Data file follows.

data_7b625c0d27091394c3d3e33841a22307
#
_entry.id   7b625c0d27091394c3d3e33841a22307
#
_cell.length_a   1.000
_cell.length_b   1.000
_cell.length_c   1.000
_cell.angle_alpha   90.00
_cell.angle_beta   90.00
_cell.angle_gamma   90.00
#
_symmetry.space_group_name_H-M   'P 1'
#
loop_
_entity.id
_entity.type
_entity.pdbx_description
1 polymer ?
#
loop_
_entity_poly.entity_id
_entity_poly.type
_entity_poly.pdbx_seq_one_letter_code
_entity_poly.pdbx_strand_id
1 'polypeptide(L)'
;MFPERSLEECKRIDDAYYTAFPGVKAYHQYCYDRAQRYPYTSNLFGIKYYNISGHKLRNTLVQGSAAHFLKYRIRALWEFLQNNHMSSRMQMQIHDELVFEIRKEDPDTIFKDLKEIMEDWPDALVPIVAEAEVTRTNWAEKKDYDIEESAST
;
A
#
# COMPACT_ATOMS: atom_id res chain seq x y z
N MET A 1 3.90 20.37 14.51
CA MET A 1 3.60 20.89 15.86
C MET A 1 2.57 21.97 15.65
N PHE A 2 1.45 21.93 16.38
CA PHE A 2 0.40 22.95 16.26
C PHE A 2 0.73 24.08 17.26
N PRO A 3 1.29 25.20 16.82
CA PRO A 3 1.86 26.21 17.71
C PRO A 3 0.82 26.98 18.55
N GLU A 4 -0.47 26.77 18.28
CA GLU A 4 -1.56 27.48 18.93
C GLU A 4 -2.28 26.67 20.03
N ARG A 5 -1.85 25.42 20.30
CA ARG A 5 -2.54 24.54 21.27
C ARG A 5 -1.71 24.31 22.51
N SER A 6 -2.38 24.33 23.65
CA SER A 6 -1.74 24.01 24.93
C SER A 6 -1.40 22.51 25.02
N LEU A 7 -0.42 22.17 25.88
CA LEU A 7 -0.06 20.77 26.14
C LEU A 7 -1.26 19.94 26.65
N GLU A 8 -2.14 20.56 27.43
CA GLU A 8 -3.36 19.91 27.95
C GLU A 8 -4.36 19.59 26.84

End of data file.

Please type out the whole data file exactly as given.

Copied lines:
data_7b625c0d27091394c3d3e33841a22307
#
_entry.id   7b625c0d27091394c3d3e33841a22307
#
_cell.length_a   1.000
_cell.length_b   1.000
_cell.length_c   1.000
_cell.angle_alpha   90.00
_cell.angle_beta   90.00
_cell.angle_gamma   90.00
#
_symmetry.space_group_name_H-M   'P 1'
#
loop_
_entity.id
_entity.type
_entity.pdbx_description
1 polymer ?
#
loop_
_entity_poly.entity_id
_entity_poly.type
_entity_poly.pdbx_seq_one_letter_code
_entity_poly.pdbx_strand_id
1 'polypeptide(L)'
;MFPERSLEECKRIDDAYYTAFPGVKAYHQYCYDRAQRYPYTSNLFGIKYYNISGHKLRNTLVQGSAAHFLKYRIRALWEFLQNNHMSSRMQMQIHDELVFEIRKEDPDTIFKDLKEIMEDWPDALVPIVAEAEVTRTNWAEKKDYDIEESAST
;
A
#
# COMPACT_ATOMS: atom_id res chain seq x y z
N MET A 1 3.90 20.37 14.51
CA MET A 1 3.60 20.89 15.86
C MET A 1 2.57 21.97 15.65
N PHE A 2 1.45 21.93 16.38
CA PHE A 2 0.40 22.95 16.26
C PHE A 2 0.73 24.08 17.26
N PRO A 3 1.29 25.20 16.82
CA PRO A 3 1.86 26.21 17.71
C PRO A 3 0.82 26.98 18.55
N GLU A 4 -0.47 26.77 18.28
CA GLU A 4 -1.56 27.48 18.93
C GLU A 4 -2.28 26.67 20.03
N ARG A 5 -1.85 25.42 20.30
CA ARG A 5 -2.54 24.54 21.27
C ARG A 5 -1.71 24.31 22.51
N SER A 6 -2.38 24.33 23.65
CA SER A 6 -1.74 24.01 24.93
C SER A 6 -1.40 22.51 25.02
N LEU A 7 -0.42 22.17 25.88
CA LEU A 7 -0.06 20.77 26.14
C LEU A 7 -1.26 19.94 26.65
N GLU A 8 -2.14 20.56 27.43
CA GLU A 8 -3.36 19.91 27.95
C GLU A 8 -4.36 19.59 26.84